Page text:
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Oil paints have been the material of choice for artists for centuries, and it’s easy to see why. The luscious pigments and beautiful shine they produce make any subject feel like royalty. But did you know that there is a way to increase these qualities in your painting? Linseed oil is a painting medium that can be added to slightly alter the pigment in order to behave in a different way. Depending on the type of linseed oil you use, it can slow down your drying time and improve the flow of paint on the canvas.

Flaxseed oil, sometimes called flaxseed oil, is a substance made from the dried seeds of the flax plant. It has been used in painting since at least the 12th century; author Theophilus Presbyte “Describes paints and varnishes in which linseed oil and resins have been used”. Linseed oil was originally used as a binder – artists added pigments to the substance and created their own paint. But later it was learned that it was not needed as a binder and could be added to the paint at the artist’s discretion.

It’s easy to start using linseed oil in your painting. Read on to learn more about the types of flaxseed oil available and how (and why) you can use it in your art practice.

Why use linseed oil?

Brushes and linseed oil

Photo: Photo bank by Simonidadj / Shutterstock

You do not have to use linseed oil or other oil medium to paint. But using flaxseed oil can help increase your pigment. Basically it makes your colors fatter and one thinner consistency. (This can be an alternative to thinning with mineral spirits.) This improves paint flow and is a great option when using the glaze technique. Adding flaxseed oil will also change the drying time (often making it longer). When completely dry, the extra oil will create an extra shine in your image.

Types of linseed oil

Like acrylic paint mediums, there are multiple variations of linseed oil. Each has its own characteristics and advantages that you will need to consider when choosing a linseed oil for your painting.

Refined linseed oil

Refined linseed oil

Gamblin | $ 6 +

Refined linseed oil is the most popular variety of flaxseed oil available today. Add it to your paint to thin its consistency and slow down the drying time. If you choose the frosting, it is best to add less flaxseed oil to your first layers so that they dry faster. As you continue to increase the layers, you can add more refined flaxseed oil. But be careful not to overdo it, this strain tends to yellow your dried paint over time.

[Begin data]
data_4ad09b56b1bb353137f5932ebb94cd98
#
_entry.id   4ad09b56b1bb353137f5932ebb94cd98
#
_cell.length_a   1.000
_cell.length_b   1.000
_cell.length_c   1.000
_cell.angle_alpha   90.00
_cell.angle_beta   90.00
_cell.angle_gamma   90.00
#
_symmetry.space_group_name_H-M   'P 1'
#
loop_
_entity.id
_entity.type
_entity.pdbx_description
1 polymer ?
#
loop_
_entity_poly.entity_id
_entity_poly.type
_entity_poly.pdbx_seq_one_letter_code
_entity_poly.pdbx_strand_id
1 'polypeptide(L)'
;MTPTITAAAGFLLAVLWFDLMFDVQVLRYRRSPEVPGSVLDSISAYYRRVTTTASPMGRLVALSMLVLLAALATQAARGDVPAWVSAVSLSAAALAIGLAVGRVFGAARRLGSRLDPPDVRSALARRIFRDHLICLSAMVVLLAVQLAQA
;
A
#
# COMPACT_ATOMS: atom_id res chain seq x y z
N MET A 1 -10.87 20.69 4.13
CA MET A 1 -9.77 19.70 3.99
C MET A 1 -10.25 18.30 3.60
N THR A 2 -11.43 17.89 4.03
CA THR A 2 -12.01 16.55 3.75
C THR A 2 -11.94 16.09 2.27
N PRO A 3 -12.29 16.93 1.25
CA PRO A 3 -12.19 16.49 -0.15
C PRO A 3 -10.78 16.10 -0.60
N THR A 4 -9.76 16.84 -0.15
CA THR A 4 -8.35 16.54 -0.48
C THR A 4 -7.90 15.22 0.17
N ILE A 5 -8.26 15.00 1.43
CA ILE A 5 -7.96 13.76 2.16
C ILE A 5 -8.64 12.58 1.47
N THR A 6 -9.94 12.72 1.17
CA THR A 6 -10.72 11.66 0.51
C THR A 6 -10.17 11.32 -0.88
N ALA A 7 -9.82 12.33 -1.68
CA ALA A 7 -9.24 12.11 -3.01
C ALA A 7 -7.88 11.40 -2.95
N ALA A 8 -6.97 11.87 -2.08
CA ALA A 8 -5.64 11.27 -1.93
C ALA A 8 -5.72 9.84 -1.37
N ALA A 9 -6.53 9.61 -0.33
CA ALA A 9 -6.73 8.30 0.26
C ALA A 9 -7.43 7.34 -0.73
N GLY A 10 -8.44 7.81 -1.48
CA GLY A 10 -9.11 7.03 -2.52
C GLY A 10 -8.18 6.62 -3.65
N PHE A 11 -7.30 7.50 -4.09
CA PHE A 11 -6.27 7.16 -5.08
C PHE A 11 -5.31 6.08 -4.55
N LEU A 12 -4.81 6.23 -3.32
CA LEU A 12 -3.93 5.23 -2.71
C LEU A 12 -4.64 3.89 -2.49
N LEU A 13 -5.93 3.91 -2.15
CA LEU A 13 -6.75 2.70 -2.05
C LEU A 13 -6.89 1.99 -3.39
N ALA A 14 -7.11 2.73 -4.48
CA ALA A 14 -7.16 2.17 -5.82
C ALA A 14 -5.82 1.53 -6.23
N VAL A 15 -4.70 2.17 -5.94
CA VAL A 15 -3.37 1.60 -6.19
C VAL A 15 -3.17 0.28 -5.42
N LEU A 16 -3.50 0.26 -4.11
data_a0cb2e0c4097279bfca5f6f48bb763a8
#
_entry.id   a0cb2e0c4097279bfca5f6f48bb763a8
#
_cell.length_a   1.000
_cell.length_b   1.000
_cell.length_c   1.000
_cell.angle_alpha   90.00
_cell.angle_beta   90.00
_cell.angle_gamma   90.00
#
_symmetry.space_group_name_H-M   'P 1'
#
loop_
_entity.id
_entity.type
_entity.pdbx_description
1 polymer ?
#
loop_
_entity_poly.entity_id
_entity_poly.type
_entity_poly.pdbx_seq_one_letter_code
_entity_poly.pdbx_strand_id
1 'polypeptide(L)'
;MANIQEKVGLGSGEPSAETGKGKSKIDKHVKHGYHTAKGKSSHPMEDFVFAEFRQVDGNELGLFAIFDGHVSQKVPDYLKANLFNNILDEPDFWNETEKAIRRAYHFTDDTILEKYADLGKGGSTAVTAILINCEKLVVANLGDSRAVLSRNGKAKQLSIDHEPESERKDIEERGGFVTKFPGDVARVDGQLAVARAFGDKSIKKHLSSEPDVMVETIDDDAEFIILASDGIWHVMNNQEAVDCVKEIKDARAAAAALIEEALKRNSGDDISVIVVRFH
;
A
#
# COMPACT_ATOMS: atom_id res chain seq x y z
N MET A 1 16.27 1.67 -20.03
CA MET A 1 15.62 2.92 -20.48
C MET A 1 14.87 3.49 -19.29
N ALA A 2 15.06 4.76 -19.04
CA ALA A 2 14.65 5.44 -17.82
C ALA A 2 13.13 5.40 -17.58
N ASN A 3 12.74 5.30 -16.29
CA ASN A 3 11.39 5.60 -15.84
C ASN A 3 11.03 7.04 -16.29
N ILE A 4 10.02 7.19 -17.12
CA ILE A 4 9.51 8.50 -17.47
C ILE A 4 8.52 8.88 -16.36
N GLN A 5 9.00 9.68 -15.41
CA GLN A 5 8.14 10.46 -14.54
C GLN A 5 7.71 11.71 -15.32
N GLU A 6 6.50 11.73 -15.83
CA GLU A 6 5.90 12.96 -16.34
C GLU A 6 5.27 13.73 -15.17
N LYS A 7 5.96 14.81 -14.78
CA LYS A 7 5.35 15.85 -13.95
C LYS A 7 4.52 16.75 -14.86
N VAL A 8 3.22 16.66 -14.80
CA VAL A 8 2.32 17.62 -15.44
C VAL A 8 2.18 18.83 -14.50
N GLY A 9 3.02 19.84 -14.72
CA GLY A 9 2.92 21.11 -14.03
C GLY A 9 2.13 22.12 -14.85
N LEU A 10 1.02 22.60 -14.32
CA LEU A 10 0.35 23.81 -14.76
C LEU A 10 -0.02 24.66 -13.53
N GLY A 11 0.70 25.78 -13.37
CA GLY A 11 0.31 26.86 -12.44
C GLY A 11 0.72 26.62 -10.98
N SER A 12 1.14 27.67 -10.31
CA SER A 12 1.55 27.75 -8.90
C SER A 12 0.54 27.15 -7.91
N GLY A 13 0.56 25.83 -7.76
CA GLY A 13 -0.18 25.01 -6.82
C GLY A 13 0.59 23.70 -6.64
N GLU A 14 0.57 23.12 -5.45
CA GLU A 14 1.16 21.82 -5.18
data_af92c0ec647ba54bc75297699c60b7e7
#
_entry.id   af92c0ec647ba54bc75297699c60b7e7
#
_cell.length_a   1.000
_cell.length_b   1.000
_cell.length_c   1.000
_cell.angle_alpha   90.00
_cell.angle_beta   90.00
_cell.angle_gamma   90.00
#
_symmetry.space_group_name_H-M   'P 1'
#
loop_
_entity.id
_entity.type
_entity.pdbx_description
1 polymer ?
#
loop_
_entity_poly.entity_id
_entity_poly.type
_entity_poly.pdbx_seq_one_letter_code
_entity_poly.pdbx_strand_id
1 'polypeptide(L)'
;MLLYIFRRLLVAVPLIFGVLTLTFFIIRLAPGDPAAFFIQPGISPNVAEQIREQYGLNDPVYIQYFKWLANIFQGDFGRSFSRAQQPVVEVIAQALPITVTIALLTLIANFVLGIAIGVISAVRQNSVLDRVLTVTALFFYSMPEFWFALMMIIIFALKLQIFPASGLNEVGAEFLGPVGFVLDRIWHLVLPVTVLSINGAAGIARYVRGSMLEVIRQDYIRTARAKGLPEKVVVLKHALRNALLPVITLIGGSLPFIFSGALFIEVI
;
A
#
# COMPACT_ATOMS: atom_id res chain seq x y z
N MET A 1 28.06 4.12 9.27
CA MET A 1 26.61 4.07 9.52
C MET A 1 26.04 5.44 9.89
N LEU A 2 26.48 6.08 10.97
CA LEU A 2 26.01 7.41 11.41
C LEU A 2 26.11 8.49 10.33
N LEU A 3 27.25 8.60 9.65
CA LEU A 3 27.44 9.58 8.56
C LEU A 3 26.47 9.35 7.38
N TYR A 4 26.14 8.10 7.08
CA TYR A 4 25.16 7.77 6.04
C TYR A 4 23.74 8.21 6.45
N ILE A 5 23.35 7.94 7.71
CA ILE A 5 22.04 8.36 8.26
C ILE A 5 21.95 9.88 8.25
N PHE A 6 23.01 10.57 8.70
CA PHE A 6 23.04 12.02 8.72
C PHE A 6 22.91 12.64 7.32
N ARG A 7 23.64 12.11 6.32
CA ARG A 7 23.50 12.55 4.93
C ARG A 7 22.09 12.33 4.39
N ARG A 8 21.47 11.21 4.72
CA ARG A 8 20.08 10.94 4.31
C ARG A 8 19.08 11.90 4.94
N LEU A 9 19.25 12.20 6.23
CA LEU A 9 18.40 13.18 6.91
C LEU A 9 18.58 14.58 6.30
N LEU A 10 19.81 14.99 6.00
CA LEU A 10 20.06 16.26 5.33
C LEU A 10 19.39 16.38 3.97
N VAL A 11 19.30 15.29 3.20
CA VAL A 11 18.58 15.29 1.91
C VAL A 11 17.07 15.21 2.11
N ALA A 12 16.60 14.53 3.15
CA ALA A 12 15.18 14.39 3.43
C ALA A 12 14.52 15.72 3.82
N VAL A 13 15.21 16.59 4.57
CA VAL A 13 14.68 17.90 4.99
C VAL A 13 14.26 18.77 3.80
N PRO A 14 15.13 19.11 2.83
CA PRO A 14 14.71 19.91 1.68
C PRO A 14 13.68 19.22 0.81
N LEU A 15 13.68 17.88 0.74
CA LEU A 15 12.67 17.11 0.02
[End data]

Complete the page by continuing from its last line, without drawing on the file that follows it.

Try that: Gamblin Refined Linseed Oil

Cold pressed linseed oil

Cold pressed linseed oil

Gamblin | $ 13.77

Cold pressed linseed oil is extracted without heat and is generally a better quality oil. It dries faster than refined linseed oil and will make your pigments brighter. Because this type of oil is of “purer quality”, it is a good option for adding ground pigments and making your own paints.

Try that: Gamblin cold-pressed linseed oil

Thickened Linseed Oil (aka Stand Oil)

Linseed oil stand

Marimeri | $ 11.99

Thickened linseed oil, also called oil stand, has the consistency of honey. Its translucent qualities make it a good option for frosting – it has a less yellow tint than other oils. The thick consistency makes the brush strokes smooth and lay flat on the canvas. So if you don’t want your strokes to show up in your painting (if you’re depicting skin, for example), stand oil is ideal.

Try that: Maimeri oil stand

Dry linseed oil

While other types of flaxseed oil slow down the hardening time, drying linseed oil accelerates it. It’s darker than refined flaxseed oil, so be sure to use it sparingly to avoid over-coloring your pigments.

Try that: Winsor & Newton Drying Linseed Oil

How to use linseed oil

Paint brush

Photo: Photo bank by Stanislaw Mikulski / Shutterstock

The advantage of linseed oil is that it is easy to use: just mix it with your pigment! But you’ll want to start slow. Linseed oil has a color ranging from light yellow to medium yellow to darker yellow. If you add too much to your pigment, it can affect the overall color and make it look hotter appearance. It might be worth making a little test painting to see how your linseed oil usage will be (or not). change color of your oil painting.

For demonstrations on the use of linseed oil in painting, check out the following helpful videos.

Beginner Oil Painting Medium

How to use refined linseed oil

Use of stand oil

The fat over lean rule (to apply medium)

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12 best oil paintings for beginners and professionals

Top 8 Oil Painting Techniques That All Beginners And Professionals Should Know

What is the difference between acrylic and oil paint?


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